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Eve Cam: An Excellent Addition to a HomeKit Secure Video Setup

Last week I added a new camera to my HomeKit Secure Video setup: the Eve Cam. Announced at CES this year, what drew me to the camera was its slim profile and HomeKit Secure Video support. I’ve used other Eve home automation products in the past and had high hopes that the Eve Cam would be just as easy to install, and as reliable as the electrical outlets and door sensors I’ve tried. So far, I haven’t been disappointed.

The first home cameras I ever used were from Canary. The promise of outdoor wireless cameras that ran on batteries was enticing, but in practice, they didn’t work well. The batteries drained too quickly, and they had a habit of disconnecting from my WiFi network. I also had two of four cameras die within a year, which Canary replaced. Canary cameras aren’t HomeKit-compatible either, which I found frustrating when all of my other smart devices were accessible from the Home app.

So, last fall I began the process of replacing my Canary system piece by piece. The first two cameras I set up were Logitech’s Circle 2 cameras, which I installed outdoors. The cameras are primarily for security, but since the pandemic, the camera overlooking our front door has been a terrific way to monitor whether Amazon has delivered our groceries1 and keep an eye out for other packages too.

When I first heard about the Eve Cam, I was eager to try it. The indoor Canary cameras I’ve used, and even the Abode camera that I like, are large and somewhat conspicuous. In contrast, the Eve Cam is small and black with a low profile that helps it blend into its surroundings.

As soon as I unboxed the review unit that Eve sent me, I knew my hunch had been correct. The small, black Eve Cam virtually disappears on a bookshelf or other out-of-the-way spots. The camera’s small size also opens up more placement options than other cameras, and it rotates and tilts, making it easy to point in a direction that works in many contexts.

Source: Eve Systems.

Source: Eve Systems.

Another advantage of the Eve Cam is that it’s lightweight. The camera comes with a metal plate that the camera connects to with magnets. The plate can be screwed into the wall, but it doesn’t have to be. Instead, you can stick the metal plate to the wall or another surface with double-sided sticky foam. This makes it easy to attach the camera just about anywhere without drilling holes in anything, which is the option I chose.

I perched the Eve Cam on a high shelf near our back door, where I had a free electrical outlet. I pointed the camera down toward the door, plugged it in, then added it using the Eve app on my iPhone by scanning the QR code that came with the camera. This process was by far the easiest and fastest of any camera I’ve ever installed.

Setting up the Eve Cam.

Setting up the Eve Cam.

The Eve Cam, which retails for $150, is an indoor-only camera, and it streams video in 1080p at 24fps over WiFi. The field of view is 150 degrees, which works well in tight spaces as I discovered in the tight quarters near my back door. The camera also has a microphone for monitoring audio, a speaker for communicating with someone nearby, and a motion sensor.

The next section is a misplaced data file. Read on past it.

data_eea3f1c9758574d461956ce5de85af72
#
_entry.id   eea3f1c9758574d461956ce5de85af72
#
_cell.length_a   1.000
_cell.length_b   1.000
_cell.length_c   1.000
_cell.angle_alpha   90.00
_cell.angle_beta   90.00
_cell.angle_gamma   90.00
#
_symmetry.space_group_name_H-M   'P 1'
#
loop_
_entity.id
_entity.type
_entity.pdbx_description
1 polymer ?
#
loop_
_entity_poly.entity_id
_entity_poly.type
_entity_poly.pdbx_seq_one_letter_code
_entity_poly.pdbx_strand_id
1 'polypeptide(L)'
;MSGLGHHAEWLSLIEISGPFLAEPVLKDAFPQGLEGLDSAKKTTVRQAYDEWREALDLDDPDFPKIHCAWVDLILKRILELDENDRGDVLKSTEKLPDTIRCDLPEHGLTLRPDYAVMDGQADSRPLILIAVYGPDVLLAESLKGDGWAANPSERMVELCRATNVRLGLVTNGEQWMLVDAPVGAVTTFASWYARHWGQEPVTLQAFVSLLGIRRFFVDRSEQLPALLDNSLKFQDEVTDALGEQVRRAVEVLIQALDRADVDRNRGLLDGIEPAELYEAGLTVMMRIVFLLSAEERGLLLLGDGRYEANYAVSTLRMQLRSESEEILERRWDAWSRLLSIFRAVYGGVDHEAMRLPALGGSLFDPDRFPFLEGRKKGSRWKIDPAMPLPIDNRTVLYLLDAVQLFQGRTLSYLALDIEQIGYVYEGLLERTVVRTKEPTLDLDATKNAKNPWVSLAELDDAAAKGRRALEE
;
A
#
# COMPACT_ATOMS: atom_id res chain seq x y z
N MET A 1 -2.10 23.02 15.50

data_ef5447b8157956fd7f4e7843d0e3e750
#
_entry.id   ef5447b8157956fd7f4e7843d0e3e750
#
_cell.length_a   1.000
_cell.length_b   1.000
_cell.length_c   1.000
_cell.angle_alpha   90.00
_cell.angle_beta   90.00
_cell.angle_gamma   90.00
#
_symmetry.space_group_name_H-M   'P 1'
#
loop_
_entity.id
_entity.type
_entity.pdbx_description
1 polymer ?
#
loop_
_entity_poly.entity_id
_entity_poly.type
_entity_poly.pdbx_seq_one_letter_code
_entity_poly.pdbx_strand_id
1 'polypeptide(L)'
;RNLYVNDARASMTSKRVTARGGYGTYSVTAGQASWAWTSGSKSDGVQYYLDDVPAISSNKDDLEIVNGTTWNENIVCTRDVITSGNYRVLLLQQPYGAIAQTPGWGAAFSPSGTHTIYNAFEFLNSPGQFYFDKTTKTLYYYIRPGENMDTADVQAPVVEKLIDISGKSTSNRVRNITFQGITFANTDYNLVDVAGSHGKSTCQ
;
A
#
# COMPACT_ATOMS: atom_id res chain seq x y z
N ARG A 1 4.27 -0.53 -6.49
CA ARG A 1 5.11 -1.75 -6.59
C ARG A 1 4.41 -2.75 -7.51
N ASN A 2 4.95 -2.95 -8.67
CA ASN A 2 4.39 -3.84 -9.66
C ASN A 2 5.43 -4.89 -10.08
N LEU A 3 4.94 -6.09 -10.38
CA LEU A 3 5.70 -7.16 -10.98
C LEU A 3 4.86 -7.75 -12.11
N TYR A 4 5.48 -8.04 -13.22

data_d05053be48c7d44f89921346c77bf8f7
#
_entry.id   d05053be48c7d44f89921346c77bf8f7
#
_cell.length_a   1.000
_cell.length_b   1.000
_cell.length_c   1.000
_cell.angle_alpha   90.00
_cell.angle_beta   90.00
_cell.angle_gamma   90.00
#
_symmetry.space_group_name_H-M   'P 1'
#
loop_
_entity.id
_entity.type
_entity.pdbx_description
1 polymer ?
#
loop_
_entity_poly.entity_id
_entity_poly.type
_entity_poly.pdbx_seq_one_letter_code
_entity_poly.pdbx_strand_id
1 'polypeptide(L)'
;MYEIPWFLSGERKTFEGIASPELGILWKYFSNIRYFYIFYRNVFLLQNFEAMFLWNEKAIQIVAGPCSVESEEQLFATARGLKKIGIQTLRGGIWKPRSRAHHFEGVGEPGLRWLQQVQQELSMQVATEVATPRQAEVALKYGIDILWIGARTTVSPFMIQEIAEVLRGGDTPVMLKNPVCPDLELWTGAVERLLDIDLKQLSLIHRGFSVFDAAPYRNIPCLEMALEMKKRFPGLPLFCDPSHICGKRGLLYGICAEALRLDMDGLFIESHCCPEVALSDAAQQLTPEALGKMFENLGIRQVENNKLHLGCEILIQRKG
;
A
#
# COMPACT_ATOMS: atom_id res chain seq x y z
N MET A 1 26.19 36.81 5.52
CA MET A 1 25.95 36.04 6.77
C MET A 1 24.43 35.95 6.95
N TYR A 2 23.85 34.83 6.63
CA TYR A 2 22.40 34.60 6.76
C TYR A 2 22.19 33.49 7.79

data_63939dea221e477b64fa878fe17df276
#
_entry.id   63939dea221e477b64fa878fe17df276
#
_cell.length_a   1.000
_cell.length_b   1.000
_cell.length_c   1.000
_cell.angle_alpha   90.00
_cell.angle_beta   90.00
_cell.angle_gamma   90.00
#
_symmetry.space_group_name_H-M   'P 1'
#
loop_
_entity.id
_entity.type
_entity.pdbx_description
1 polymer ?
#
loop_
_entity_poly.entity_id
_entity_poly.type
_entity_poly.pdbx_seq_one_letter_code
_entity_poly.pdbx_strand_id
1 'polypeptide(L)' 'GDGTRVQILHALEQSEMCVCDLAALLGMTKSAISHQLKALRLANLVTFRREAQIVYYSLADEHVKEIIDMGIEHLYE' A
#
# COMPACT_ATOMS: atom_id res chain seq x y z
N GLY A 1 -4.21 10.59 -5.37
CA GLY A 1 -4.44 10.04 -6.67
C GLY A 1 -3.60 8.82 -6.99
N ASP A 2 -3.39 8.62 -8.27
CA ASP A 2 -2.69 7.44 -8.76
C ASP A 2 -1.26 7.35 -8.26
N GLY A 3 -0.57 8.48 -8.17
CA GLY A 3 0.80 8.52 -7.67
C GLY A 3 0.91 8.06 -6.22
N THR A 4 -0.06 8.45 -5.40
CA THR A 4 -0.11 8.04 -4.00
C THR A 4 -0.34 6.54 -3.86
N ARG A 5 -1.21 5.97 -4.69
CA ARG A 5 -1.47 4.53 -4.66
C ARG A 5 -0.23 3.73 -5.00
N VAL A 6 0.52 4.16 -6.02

I’ve used the Eve Cam for less than a week, but I’ve already been impressed with its reliability. Other cameras I’ve tried have occasionally dropped off my network or become unresponsive for no apparent reason. So far, the Eve Cam has been rock-solid loading the live feed of my back door2 quickly every time and recording snippets of video when it detects a person.

Eve doesn’t offer a service along with the Eve Cam. As a result, if you’re looking for a security solution that includes off-site monitoring of your home, it’s not your best option. However, the benefit of Eve’s approach for someone like me is that the Eve Cam fits into my existing setup, allowing me to mix and match the camera with my other devices, access everything from the Home app, and set up automations that leverage other HomeKit devices I own.

You can monitor a live video stream with the Eve Cam without an iCloud account, but if you have an iCloud account with 200GB or 2TB of storage, you can also record video based on the time of day and whether motion by people, animals, or vehicles is detected. Ten days’ worth of recorded video can be reviewed in the Home app and is stored encrypted for one camera if you have an iCloud account with 200GB of storage and up to five cameras if you have a 2TB plan. Recorded video does not, however, count against your iCloud plan’s storage.

This fall when iOS and iPadOS 14 are released, you’ll gain the ability to exclude motion in certain zones of a camera’s field of vision from recording. When the OSes are updated, you’ll also be able to set up alerts based on face detection, which all occurs locally after you’ve tagged faces in Photos or the Home app.

In some respects, the most remarkable thing about the Eve Cam is that it just works. Early home security cameras were often unreliable, only worked with sub-par apps, and were difficult to set up. The market seems to have matured substantially in the last year or so, and the addition of Apple’s HomeKit Secure Video specification has brought a secure, interoperable way to set up a security system using hardware from multiple companies. If you’re looking for an indoor home security camera that works with HomeKit Secure Video, the Eve Cam is an excellent choice.

  1. Why don’t you ring the doorbell Amazon? ↩︎
  2. I swear, it’s compelling video content. ↩︎

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